Call it a holiday miracle.In an area with the highest unemployment rate in the state, you'd assume any donations to charities are non-existent in Martinsville.
At the Martinsville Salvation Army that's not the case.
This week dozens of volunteers play Santa, organizing boxes of toys for kids from the angel tree.
Those angels not pulled from the tree are still given a gift from the groups "toy store" full of toys bought throughout the year.
"Even in the hardest of hard times, this community is a community of giving," said Lt. Lisa Knotts of the Martinsville Salvation Army.
The bikes and dolls are always kept nice and toasty warm here, but a mile up Memorial Boulevard at the administration office there's a different story.
"I was actually wearing my jacket in my office to stay warm," said Michael Bush, the Martinsville Salvation Army treasurer.
The heating system broke last summer. Repairs cost $10,000.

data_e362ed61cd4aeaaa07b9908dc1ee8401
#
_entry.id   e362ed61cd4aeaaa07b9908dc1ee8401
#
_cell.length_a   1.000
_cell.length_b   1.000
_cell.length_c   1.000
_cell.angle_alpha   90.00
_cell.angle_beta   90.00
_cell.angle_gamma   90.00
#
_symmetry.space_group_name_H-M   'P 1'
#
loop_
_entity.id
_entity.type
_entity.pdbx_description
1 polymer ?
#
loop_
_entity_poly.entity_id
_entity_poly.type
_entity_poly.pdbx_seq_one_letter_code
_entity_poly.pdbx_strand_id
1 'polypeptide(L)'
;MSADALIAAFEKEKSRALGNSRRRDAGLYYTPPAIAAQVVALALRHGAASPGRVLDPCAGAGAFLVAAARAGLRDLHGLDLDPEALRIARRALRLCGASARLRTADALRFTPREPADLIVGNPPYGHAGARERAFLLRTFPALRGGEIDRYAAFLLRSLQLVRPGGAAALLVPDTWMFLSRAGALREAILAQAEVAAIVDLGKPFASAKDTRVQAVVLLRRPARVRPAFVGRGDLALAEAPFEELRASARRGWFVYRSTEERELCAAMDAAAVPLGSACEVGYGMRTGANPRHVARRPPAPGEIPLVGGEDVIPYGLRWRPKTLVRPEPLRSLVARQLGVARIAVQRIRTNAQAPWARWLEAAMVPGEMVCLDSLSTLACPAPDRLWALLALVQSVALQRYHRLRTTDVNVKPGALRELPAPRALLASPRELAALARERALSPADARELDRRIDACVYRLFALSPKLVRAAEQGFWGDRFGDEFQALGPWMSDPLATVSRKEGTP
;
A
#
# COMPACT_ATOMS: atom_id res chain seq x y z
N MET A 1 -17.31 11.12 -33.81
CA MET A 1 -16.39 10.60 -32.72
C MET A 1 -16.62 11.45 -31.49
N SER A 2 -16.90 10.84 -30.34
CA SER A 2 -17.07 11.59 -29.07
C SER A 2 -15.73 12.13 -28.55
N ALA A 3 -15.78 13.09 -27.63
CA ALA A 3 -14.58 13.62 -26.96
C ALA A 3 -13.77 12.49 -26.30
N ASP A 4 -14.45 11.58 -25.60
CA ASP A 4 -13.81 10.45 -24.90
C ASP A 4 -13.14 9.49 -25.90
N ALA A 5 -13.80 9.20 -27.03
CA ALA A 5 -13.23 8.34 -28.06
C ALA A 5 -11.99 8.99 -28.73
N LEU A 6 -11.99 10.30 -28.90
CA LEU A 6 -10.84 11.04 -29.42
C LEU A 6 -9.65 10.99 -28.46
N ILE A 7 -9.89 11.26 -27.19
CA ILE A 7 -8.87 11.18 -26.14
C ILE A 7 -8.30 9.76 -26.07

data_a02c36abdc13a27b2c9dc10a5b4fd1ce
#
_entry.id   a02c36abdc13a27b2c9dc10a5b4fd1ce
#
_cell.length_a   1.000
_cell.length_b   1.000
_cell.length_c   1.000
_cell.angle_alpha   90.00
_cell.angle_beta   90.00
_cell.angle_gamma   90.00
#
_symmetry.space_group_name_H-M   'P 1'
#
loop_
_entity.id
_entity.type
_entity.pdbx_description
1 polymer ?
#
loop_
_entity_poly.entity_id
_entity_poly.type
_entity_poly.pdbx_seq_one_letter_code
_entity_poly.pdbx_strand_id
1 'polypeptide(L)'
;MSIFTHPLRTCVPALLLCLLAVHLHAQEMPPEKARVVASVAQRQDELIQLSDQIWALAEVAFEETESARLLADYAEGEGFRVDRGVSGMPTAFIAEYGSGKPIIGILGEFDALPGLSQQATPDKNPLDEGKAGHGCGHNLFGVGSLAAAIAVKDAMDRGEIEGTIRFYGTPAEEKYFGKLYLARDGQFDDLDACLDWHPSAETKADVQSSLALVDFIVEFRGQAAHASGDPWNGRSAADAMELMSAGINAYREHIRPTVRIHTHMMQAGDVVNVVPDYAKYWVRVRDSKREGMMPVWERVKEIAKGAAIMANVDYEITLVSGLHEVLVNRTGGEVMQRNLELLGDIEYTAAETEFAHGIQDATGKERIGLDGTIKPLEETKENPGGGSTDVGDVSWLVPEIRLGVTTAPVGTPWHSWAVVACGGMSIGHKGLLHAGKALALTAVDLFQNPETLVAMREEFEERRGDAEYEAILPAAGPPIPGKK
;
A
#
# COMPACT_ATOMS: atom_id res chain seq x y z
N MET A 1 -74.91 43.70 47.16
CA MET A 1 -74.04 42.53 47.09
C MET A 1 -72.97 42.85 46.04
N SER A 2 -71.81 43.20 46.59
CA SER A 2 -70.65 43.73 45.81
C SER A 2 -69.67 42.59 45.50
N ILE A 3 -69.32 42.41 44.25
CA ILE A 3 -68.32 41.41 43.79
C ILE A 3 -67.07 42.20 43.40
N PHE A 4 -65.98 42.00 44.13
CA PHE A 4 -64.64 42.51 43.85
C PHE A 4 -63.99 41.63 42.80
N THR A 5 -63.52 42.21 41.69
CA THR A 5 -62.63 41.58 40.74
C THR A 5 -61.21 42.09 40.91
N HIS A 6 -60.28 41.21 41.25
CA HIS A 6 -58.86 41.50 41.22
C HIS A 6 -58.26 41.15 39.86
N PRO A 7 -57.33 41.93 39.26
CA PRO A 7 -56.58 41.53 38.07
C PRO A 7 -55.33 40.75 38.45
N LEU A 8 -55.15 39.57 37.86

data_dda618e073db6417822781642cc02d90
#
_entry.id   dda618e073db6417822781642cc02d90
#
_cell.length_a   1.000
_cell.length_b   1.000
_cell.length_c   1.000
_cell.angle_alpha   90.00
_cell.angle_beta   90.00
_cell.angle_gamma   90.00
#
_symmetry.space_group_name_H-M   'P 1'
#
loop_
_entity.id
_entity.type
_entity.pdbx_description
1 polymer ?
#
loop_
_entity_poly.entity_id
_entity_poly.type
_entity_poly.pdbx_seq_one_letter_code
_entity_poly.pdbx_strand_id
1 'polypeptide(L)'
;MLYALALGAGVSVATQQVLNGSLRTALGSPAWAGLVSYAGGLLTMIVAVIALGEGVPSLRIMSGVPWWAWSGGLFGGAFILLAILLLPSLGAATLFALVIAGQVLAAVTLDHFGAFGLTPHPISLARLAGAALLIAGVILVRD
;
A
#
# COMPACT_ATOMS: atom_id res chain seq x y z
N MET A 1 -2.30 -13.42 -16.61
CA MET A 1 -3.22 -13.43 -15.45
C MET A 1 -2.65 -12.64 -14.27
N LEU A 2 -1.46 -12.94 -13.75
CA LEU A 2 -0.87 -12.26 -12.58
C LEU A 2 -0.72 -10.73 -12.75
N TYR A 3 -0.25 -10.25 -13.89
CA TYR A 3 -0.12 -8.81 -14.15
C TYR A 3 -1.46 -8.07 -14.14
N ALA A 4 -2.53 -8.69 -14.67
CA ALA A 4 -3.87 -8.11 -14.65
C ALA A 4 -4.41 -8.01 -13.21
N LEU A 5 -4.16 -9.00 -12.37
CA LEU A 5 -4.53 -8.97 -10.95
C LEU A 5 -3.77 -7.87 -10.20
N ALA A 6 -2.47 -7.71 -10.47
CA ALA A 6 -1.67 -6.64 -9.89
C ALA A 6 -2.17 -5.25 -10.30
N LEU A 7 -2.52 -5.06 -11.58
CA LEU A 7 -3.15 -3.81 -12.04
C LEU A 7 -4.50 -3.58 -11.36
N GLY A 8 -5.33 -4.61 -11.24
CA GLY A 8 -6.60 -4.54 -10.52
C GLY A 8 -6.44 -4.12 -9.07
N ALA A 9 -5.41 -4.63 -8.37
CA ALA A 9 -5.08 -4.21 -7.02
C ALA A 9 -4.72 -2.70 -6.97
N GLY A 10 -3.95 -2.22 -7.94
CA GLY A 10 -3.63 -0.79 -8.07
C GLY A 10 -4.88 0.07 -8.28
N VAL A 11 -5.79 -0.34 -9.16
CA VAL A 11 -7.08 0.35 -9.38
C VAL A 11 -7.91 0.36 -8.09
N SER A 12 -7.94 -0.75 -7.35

"Especially handling the metal change. Counting it, your hands start to get numb and tingly," Bush said.
With the annual Red Kettle Drive and holiday season still months away asking for donations too early could be risky.
"It was going to have to go on the back burner. It was a little scary because you know we're already in a deficit for this year and so I was concerned," Knotts said.
Then something surprising happened.
"These people pulled together. It might have been a dollar here or two dollars, five dollars, ten dollars but these people pulled together and we were able to raise the funds," Knotts said.
Last week crews installed a new heating system. Division headquarters matched the five thousand dollars to pay the balance of the bill.
A holiday wish granted, dollar by dollar, even when wallets are skinny.
"You have to go out and ask and say, you know, help us out. Because there's people out there willing to give, you just have to be willing to ask," Knotts said.
Back here live at the warehouse the group has enough toys for all 1,400 kids, those angels, to have gifts this Christmas.
To put that in perspective that's four hundred kids more than what the Danville Salvation Army is helping this year.